Enter a search term below to search the Austin Monitor.
Photo by Austin Price for KUT
Thursday, October 1, 2020 by Audrey McGlinchy
Austin City Council set to undo ban against public drinking in East Austin
City Council members are expected to reverse a decades-long ban against the public consumption of alcohol in several parts of East Austin on Thursday.
Since the 1990s, drinking alcohol on public streets, roadways or sidewalks in six designated areas of town has been outlawed. The areas include parts of downtown, South Congress Avenue, UT Austin and sections of East Austin. Everywhere else, to be clear, is fair game.
Then late last year, Council members began to wonder why these no-consumption laws were in place and why they applied only to certain parts of the city. They asked city staffers to put together a report, compiling how these laws came to be and whether they were serving whatever function their creators had sought.
In some cases, business owners in downtown and near UT advocated for the laws, hoping they would “decrease alcohol-related crime, violence and vagrancy.” But when the law passed restricting public consumption of alcohol in an East Austin neighborhood close to downtown, which has historically been home to mostly Black and Hispanic residents, there was “discord and concerns for residents in East Austin.”
Council Member Natasha Harper-Madison, who represents much of East Austin, has called these laws discriminatory. At a meeting in July, Council members voted to ask City Manager Spencer Cronk to bring them an ordinance officially overturning the bans on public consumption east of I-35.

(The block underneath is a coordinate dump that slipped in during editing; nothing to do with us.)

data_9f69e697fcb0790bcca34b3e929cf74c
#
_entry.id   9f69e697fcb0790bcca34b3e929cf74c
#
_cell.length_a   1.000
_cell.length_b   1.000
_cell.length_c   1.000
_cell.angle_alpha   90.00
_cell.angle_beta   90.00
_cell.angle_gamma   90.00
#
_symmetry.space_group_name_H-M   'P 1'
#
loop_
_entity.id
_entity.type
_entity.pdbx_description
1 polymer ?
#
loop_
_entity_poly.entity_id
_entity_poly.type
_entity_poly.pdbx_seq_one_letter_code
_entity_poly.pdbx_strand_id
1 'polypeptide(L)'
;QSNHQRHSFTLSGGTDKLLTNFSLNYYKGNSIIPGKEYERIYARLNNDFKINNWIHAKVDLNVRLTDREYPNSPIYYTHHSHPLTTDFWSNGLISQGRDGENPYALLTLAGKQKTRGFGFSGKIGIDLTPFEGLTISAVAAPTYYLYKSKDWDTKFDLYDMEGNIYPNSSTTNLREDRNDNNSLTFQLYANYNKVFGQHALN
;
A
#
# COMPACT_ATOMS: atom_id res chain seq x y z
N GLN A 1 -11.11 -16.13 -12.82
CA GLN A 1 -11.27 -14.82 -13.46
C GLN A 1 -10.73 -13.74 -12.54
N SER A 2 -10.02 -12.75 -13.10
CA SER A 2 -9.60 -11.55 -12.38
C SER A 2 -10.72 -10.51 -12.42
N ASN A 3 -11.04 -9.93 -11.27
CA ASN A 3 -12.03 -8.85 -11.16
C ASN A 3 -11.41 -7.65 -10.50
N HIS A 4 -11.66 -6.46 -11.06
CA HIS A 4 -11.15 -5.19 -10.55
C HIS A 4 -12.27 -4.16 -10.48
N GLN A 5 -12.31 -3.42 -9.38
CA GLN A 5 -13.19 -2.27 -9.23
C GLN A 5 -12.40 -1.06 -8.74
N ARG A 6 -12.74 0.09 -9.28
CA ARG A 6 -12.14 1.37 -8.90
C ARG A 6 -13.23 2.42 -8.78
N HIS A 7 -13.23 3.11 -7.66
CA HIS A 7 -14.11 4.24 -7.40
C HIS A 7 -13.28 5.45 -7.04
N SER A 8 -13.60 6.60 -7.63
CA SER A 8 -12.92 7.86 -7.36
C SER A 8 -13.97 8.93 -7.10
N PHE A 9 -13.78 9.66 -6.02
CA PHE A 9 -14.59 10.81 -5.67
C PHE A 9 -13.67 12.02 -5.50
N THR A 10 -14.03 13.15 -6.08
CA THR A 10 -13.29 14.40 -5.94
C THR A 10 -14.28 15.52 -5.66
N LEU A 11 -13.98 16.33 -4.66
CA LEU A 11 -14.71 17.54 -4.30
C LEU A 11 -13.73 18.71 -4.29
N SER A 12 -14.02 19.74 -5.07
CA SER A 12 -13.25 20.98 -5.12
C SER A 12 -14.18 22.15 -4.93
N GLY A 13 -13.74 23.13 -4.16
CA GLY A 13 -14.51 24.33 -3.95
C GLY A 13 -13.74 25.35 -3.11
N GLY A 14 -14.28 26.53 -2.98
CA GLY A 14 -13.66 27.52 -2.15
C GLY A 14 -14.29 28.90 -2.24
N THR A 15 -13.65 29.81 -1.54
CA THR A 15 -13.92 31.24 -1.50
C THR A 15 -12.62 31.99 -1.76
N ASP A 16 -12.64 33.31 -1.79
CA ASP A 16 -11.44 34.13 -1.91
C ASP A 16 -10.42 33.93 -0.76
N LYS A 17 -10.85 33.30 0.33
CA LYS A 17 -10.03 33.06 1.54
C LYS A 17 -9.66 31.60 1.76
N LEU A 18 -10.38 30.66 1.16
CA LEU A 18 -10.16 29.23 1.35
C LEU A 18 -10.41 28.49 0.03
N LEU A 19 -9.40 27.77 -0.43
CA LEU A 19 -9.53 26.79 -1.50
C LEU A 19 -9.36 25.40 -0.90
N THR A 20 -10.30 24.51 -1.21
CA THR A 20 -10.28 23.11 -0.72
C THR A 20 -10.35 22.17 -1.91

“What it does … is end a double-standard for east side residents who haven’t had access to the same rights as most of their mostly white and wealthier neighbors on the other side of the highway,” Harper-Madison said.
In the past few years, police data show that the law has hardly been enforced. While officers cited 571 people in 2015 for public consumption of alcohol in a no-consumption zone, APD officers cited only six people for the same offense last year.
The ordinance up for a Council vote Thursday reverses the ban in areas east of I-35 only. If it’s approved, the no-consumption ban will still be in place in downtown, near UT and along South Congress Avenue.
This story was produced as part of the Austin Monitor’s reporting partnership with KUT.
The Austin Monitor’s work is made possible by donations from the community. Though our reporting covers donors from time to time, we are careful to keep business and editorial efforts separate while maintaining transparency. A complete list of donors is available here, and our code of ethics is explained here.
Do you like this story?
There are so many important stories we don't get to write. As a nonprofit journalism source, every contributed dollar helps us provide you more coverage. Do your part by joining our subscribers in supporting our reporters' work.
Key Players & Topics In This Article
Austin City Council: The Austin City Council is the body with legislative purview over the City of Austin. It offers policy direction, while the office of the City Manager implements administrative actions based on those policies. Until 2012, the body contained seven members, including the city's Mayor, all elected at-large. In 2012, City of Austin residents voted to change that system and now 10 members of the Council are elected based on geographic districts. The Mayor continues to be elected at-large.
East Austin: East Austin is the quadrant of Austin that, generally speaking, is east of IH-35.